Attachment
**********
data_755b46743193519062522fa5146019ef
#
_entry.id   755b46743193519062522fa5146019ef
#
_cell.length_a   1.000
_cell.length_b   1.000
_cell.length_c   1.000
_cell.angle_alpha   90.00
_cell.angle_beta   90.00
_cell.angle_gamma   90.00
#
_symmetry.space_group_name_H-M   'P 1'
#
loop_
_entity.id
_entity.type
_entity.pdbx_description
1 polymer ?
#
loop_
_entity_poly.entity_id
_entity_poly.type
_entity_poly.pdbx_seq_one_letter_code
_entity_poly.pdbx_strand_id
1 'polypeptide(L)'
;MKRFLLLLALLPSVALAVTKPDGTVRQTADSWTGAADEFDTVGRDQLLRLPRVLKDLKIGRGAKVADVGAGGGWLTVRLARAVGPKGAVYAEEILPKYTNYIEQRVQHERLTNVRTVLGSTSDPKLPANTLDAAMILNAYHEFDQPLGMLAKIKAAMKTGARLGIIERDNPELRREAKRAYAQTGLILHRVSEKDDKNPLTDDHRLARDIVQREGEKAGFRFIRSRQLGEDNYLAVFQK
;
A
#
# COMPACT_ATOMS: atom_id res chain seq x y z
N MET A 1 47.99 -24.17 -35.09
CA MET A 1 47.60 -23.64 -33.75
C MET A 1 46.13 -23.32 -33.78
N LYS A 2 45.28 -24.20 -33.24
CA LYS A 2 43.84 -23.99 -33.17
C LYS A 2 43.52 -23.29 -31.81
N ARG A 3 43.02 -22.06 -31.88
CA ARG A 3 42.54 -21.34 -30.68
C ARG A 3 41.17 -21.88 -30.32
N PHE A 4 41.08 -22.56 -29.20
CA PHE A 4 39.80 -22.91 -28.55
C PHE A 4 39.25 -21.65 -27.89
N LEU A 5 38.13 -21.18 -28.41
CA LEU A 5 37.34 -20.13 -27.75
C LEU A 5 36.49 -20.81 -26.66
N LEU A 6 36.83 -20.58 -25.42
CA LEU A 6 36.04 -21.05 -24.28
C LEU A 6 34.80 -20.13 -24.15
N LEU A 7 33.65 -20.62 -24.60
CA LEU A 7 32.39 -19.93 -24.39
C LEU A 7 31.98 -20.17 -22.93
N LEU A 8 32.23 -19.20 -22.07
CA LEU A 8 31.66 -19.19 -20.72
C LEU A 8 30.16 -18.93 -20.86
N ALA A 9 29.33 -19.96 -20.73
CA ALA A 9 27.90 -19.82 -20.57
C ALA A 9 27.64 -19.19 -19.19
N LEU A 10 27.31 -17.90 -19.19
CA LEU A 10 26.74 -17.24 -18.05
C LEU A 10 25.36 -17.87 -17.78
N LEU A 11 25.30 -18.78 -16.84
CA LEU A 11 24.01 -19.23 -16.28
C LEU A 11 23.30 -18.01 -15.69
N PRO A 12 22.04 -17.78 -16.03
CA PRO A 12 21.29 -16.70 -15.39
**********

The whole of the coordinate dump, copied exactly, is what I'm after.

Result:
data_755b46743193519062522fa5146019ef
#
_entry.id   755b46743193519062522fa5146019ef
#
_cell.length_a   1.000
_cell.length_b   1.000
_cell.length_c   1.000
_cell.angle_alpha   90.00
_cell.angle_beta   90.00
_cell.angle_gamma   90.00
#
_symmetry.space_group_name_H-M   'P 1'
#
loop_
_entity.id
_entity.type
_entity.pdbx_description
1 polymer ?
#
loop_
_entity_poly.entity_id
_entity_poly.type
_entity_poly.pdbx_seq_one_letter_code
_entity_poly.pdbx_strand_id
1 'polypeptide(L)'
;MKRFLLLLALLPSVALAVTKPDGTVRQTADSWTGAADEFDTVGRDQLLRLPRVLKDLKIGRGAKVADVGAGGGWLTVRLARAVGPKGAVYAEEILPKYTNYIEQRVQHERLTNVRTVLGSTSDPKLPANTLDAAMILNAYHEFDQPLGMLAKIKAAMKTGARLGIIERDNPELRREAKRAYAQTGLILHRVSEKDDKNPLTDDHRLARDIVQREGEKAGFRFIRSRQLGEDNYLAVFQK
;
A
#
# COMPACT_ATOMS: atom_id res chain seq x y z
N MET A 1 47.99 -24.17 -35.09
CA MET A 1 47.60 -23.64 -33.75
C MET A 1 46.13 -23.32 -33.78
N LYS A 2 45.28 -24.20 -33.24
CA LYS A 2 43.84 -23.99 -33.17
C LYS A 2 43.52 -23.29 -31.81
N ARG A 3 43.02 -22.06 -31.88
CA ARG A 3 42.54 -21.34 -30.68
C ARG A 3 41.17 -21.88 -30.32
N PHE A 4 41.08 -22.56 -29.20
CA PHE A 4 39.80 -22.91 -28.55
C PHE A 4 39.25 -21.65 -27.89
N LEU A 5 38.13 -21.18 -28.41
CA LEU A 5 37.34 -20.13 -27.75
C LEU A 5 36.49 -20.81 -26.66
N LEU A 6 36.83 -20.58 -25.42
CA LEU A 6 36.04 -21.05 -24.28
C LEU A 6 34.80 -20.13 -24.15
N LEU A 7 33.65 -20.62 -24.60
CA LEU A 7 32.39 -19.93 -24.39
C LEU A 7 31.98 -20.17 -22.93
N LEU A 8 32.23 -19.20 -22.07
CA LEU A 8 31.66 -19.19 -20.72
C LEU A 8 30.16 -18.93 -20.86
N ALA A 9 29.33 -19.96 -20.73
CA ALA A 9 27.90 -19.82 -20.57
C ALA A 9 27.64 -19.19 -19.19
N LEU A 10 27.31 -17.90 -19.19
CA LEU A 10 26.74 -17.24 -18.05
C LEU A 10 25.36 -17.87 -17.78
N LEU A 11 25.30 -18.78 -16.84
CA LEU A 11 24.01 -19.23 -16.28
C LEU A 11 23.30 -18.01 -15.69
N PRO A 12 22.04 -17.78 -16.03
CA PRO A 12 21.29 -16.70 -15.39